The only place in Dr Michael Harty's house which has a half-decent mobile phone signal is the upstairs bathroom. On this day last year the Independent TD for Clare was only on his second day of his election canvass.
He ran a short, sharp, shock campaign which succeeded. In short order he had decided on January 10 to stand for election; on January 19 he launched his campaign; on January 30 he went canvassing for the first time; and on February 26 he was elected to the second of Clare's four Dáil seats. The "No Doctor - No Village" message resonated with voters.
At Leinster House he sits with six other like-minded Independent TDs, the Healy-Rae brothers, Mattie McGrath, Michael Collins, Michael Lowry and Noel Grealish, all of whom have a rural focus. They have finally chosen the name Rural Alliance to distinguish them from other Independent groupings.
"We thought of 'Rural Independent Group'. But then Danny Healy-Rae pointed out that we could be called 'RIGs' and that is also a term for a bull that does not work in that department," he jokes.
Accessible medical care is among challenges facing rural Ireland. One third of rural GPs are over 55, and many rural people must travel to multi-doctor practices in the larger towns because the single-doctor rural model is deemed out-dated.
But the loss of the local doctor goes along with the loss of the post office, garda station, pharmacy, school and other facilities. "It undermines village life and unravels the fabric of rural society," he argues.
Since his election, he has handed over the medical work in Kilmihil, west Clare, to a locum doctor. His wife, Geraldine, continues as the practice nurse. He decided "you either do one or the other".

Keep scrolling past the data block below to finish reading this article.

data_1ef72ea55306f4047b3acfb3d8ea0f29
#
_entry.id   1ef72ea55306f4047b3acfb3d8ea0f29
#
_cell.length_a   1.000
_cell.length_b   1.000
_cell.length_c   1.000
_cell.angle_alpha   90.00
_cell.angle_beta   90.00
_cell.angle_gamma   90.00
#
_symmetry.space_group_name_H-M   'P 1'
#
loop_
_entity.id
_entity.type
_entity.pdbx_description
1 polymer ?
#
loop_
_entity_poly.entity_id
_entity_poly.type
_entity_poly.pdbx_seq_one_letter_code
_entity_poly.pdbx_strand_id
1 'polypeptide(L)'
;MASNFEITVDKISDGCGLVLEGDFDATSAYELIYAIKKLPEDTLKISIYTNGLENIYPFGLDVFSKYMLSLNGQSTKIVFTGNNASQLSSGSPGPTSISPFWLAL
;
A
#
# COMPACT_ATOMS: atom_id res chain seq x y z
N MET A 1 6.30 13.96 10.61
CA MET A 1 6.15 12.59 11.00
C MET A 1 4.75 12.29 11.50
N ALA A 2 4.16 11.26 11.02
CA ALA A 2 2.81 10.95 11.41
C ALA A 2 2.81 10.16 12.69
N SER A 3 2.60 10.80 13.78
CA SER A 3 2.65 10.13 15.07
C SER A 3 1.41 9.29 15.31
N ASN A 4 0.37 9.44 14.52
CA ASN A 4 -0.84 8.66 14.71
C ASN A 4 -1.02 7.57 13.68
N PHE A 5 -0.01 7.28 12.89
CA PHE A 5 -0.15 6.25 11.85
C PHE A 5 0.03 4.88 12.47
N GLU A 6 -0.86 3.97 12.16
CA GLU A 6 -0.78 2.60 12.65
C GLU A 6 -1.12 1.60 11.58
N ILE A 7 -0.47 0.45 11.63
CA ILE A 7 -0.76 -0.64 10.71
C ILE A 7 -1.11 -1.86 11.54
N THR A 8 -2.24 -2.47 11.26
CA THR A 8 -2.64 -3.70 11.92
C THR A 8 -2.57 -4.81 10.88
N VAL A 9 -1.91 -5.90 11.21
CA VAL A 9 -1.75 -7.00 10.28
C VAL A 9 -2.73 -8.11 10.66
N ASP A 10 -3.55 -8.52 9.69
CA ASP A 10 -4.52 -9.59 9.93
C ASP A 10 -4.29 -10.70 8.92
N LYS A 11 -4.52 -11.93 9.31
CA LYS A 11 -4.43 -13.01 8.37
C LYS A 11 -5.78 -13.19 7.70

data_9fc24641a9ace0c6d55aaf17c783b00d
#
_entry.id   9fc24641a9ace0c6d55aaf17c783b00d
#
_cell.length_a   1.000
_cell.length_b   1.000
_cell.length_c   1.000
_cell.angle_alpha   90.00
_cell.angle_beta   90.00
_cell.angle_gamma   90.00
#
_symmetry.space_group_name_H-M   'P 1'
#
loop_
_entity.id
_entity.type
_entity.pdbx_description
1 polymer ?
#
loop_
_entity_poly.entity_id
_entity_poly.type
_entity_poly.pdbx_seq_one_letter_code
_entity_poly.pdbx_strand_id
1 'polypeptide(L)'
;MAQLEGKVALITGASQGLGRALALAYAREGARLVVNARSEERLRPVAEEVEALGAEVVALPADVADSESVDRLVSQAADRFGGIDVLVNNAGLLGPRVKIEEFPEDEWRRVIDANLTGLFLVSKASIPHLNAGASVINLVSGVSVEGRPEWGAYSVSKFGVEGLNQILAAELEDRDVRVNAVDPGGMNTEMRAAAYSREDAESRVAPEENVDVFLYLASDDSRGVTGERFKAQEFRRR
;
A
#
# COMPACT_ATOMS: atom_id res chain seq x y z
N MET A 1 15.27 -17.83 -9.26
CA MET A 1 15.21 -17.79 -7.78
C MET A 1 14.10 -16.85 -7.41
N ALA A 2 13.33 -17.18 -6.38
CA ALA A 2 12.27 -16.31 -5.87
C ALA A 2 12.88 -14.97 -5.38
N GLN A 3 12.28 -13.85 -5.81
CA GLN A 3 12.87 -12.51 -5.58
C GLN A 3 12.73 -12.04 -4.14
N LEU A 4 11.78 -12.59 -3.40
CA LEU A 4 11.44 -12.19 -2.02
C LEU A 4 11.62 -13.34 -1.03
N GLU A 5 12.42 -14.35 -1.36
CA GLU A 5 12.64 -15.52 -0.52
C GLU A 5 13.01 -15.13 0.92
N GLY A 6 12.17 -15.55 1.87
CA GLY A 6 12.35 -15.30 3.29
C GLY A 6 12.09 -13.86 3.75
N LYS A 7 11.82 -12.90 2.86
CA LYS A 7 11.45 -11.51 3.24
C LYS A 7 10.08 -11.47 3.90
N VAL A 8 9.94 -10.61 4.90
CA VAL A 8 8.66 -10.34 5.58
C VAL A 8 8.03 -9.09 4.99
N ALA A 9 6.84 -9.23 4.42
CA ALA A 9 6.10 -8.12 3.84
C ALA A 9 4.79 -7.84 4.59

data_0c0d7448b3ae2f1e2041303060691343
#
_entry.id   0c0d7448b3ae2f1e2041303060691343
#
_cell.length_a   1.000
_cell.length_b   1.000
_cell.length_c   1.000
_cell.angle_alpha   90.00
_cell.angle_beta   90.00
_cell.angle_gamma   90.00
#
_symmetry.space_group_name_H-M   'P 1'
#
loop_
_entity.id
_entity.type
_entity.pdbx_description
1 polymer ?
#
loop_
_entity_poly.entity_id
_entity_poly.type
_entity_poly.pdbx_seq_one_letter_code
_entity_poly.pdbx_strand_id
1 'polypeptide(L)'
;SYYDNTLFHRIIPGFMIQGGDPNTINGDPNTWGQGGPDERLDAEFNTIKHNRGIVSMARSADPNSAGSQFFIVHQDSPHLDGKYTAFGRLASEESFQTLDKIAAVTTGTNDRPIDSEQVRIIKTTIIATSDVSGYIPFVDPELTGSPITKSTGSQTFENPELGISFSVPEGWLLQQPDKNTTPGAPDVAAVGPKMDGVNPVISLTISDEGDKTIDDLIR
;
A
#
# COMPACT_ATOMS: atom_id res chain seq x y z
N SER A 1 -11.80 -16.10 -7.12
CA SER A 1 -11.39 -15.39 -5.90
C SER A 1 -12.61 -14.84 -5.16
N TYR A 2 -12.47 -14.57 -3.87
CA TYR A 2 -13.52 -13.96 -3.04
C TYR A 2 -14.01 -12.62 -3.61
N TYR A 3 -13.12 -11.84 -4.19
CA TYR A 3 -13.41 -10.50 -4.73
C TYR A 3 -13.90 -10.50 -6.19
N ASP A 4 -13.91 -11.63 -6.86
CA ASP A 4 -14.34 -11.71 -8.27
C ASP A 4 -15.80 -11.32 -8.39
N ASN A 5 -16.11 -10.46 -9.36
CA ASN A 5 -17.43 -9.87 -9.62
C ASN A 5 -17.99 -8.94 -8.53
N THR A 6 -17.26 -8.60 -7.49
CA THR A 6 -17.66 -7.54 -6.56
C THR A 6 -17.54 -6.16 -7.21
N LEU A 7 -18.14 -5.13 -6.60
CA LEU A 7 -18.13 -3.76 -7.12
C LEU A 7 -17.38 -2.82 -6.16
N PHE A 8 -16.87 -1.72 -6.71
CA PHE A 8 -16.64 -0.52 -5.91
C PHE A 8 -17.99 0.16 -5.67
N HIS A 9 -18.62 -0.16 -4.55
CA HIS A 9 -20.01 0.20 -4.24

On May 6 last he voted for Enda Kenny as Taoiseach because he believed government was required and nobody wanted another election. He insists his support is largely "case by case" but he will, for the foreseeable future, support the minority coalition on votes of confidence and money matters to allow it continue.
But he is not happy with the failure to deliver a promised full minister for regional and rural development and believes the unbalanced development is largely unchanged.
He cites the poor mobile phone coverage, the lack of broadband for up to half the nation's population, and the poor state of roads. These are all hindering development and sending job creation to the big cities.
"I accept the bulk of high-tech jobs will go to cities. But the bigger towns, like Ennis or Kilrush, could take a lot of them if we had properly-planned development and resources like broadband," he argues.
The case of Shannon Airport, with many large empty sites in its adjoining industrial area, really wrankles. Dublin Airport is to get another runway which could boost yearly passenger numbers from almost 30 million to some 50 million.
"Shannon Airport currently carries 1.4 million passengers per year. Surely it could do far more than that," he insists.
For now he is going to continue arguing the case for Clare and the western seaboard generally. He is reassured by the recent appointment of a liaison officer to improve communications with government.
Finally, he is keen to dispel one myth. Last summer there was recurring speculation that he was being "groomed" for a government post if battling Waterford Independent TD, John Halligan, was to quit. "That was just speculation in the media. There were no approaches - it never happened," he says.
He also notes that in politics Clare likes dissidents generally and doctors specifically.
John Downing is an Irish Independent political correspondent